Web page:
Five-year legal battle drawing to an end
As this is written on April 2, 2018, it is 10 days prior to when the City of Minneapolis will meet in the Federal Court building with attorneys for the Terrance Franklin family for a settlement conference in the civil suit filed by the family regarding Terrance Franklin’s shooting death by police on May 10, 2013.
In 2013, my columns covered that tragic case on May 22 and 29 and June 12 and 19. Those columns raised over 40 questions; many are still unanswered.
Federal courts use the settlement conference to reach agreements prior to trial as to what will be considered fair. It has not been that simple for the Franklin family. Behind the scenes, citizens and taxpayers of Minneapolis are not being told about the pitched battle running five long years. The Franklin family has sought justice, as the City of Minneapolis has fought that at every turn.
On November 10, 2016, Judge Donovan Frank handed down a final ruling that the case must go to trial. But the City keeps appealing.
The City of Minneapolis lost to a three-member panel of the 8th circuit court of appeals. Later, the City appealed to the entire nine-member panel and lost again. The City of Minneapolis has appealed to the United States Supreme Court, which has taken it under advisement and will make its determination before the current session recesses.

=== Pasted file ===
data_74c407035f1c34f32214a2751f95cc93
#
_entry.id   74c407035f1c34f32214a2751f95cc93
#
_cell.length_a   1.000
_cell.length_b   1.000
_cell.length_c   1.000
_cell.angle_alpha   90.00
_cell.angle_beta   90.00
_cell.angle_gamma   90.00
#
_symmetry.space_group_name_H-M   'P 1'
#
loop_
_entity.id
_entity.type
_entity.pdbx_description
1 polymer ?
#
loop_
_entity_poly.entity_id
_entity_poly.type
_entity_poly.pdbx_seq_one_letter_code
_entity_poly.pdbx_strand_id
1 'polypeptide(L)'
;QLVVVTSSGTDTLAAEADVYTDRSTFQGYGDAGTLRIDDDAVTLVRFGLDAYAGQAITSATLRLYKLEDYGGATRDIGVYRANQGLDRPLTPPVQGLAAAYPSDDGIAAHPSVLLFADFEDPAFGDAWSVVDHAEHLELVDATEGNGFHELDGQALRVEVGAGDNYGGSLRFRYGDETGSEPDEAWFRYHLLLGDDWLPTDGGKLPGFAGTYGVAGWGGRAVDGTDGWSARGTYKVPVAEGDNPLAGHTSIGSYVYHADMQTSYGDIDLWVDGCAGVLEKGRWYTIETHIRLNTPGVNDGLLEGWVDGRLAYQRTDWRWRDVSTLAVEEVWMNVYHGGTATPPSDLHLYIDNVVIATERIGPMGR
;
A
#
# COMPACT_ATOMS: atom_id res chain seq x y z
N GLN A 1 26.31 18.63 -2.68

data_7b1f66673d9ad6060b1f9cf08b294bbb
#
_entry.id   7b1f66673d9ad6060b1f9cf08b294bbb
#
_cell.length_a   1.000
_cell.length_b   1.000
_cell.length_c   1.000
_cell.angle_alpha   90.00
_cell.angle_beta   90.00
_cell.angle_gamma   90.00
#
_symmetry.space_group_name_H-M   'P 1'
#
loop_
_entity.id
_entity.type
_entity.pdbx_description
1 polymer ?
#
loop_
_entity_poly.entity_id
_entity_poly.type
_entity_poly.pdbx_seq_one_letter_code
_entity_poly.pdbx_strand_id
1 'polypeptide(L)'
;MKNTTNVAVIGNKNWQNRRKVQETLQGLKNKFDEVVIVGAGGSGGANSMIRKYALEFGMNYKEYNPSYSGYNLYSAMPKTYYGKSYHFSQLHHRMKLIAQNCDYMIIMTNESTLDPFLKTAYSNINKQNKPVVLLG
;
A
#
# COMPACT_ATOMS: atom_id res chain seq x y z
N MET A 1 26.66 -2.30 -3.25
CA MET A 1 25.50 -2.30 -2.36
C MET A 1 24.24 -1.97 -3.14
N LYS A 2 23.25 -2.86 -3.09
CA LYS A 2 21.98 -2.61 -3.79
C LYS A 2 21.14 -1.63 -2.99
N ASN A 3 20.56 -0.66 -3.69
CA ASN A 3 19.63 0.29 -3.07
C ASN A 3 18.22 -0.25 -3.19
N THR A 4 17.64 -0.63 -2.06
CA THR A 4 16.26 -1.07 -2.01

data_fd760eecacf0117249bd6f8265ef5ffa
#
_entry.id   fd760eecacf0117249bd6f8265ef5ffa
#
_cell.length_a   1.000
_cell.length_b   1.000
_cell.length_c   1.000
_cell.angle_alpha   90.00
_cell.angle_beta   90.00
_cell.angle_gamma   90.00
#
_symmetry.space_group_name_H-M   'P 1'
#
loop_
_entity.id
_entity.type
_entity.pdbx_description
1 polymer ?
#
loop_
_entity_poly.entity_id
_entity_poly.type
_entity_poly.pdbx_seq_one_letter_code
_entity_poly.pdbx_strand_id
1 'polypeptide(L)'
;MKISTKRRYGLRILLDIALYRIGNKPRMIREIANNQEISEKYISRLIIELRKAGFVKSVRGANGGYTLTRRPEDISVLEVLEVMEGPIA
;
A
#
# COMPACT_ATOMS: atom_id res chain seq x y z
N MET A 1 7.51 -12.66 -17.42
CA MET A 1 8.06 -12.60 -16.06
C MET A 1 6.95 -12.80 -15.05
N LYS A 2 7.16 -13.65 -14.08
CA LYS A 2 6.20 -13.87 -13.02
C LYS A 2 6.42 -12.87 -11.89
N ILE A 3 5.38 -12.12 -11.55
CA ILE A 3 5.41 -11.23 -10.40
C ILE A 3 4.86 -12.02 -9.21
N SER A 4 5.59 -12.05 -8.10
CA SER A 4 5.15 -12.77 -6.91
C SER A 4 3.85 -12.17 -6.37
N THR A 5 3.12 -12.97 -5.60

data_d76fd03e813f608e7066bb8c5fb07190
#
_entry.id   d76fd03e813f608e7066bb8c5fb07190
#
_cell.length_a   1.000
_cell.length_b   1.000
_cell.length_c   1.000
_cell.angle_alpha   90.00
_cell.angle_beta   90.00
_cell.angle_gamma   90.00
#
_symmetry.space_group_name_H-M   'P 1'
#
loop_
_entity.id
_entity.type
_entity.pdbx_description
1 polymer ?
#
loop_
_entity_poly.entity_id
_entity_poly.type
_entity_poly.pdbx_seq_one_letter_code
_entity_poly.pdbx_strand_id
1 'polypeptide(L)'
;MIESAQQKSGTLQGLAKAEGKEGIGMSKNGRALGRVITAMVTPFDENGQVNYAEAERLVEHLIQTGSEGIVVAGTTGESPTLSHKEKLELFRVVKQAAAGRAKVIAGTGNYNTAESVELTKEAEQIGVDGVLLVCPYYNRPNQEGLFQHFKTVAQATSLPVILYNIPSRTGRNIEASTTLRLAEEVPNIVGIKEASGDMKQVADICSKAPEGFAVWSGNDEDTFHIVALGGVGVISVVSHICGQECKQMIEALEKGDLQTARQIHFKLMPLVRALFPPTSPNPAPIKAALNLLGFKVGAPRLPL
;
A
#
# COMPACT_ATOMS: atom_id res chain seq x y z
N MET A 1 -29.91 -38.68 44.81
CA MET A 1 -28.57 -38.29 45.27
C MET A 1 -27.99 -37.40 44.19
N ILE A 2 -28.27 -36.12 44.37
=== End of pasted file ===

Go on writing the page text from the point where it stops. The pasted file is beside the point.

Much of the information contained in the briefs and motions filed on behalf of the Franklin family has been suppressed by the local media and other supporters of the City of Minneapolis, despite the many issues raised by the attorneys for the Franklin family regarding the chilling events leading to Franklin’s death. Franklin was shot 10 times along his right side, including his armpit, indicating his arms were raised.
The City attorneys and the local media should be embarrassed by what they have suppressed. They know few will exercise their lawful right to review documents that have been filed by all parties in the case of Franklin’s execution.
Review the statements Judge Frank issued on December 10, 2016, and the statements of the City of Minneapolis on December 7, 2016. Depositions should also be reviewed by police officers and others who were in that basement when Franklin was killed.
It is a sad commentary that the City in response to the Franklin execution would be so dishonest, issuing so many false statements to cover up the acts of brutality against this young, unarmed Black man. How will the United States Supreme Court ruling determine how much evidence can be suppressed by the City of Minneapolis?
If the Supreme Court does not rule on this matter, the case will be returned to the trial judge, Donovan Frank, who stated on November 10, 2016, that this case must go to trial.
Read our earlier four columns on Terrance Franklin on our website archive: http://www.theminneapolisstory.com/toc13col.htm
April 4, 2018, was the 50th anniversary of Martin Luther King’s death. In his daughter’s words, he was “the apostle of nonviolence.” What he considered to be the center of any solution is the same today: character and non-violence. What he said then is the same today “in spite of a decade of significant progress, the problem is far from solved.”
Ron is an author and host of radio and TV shows.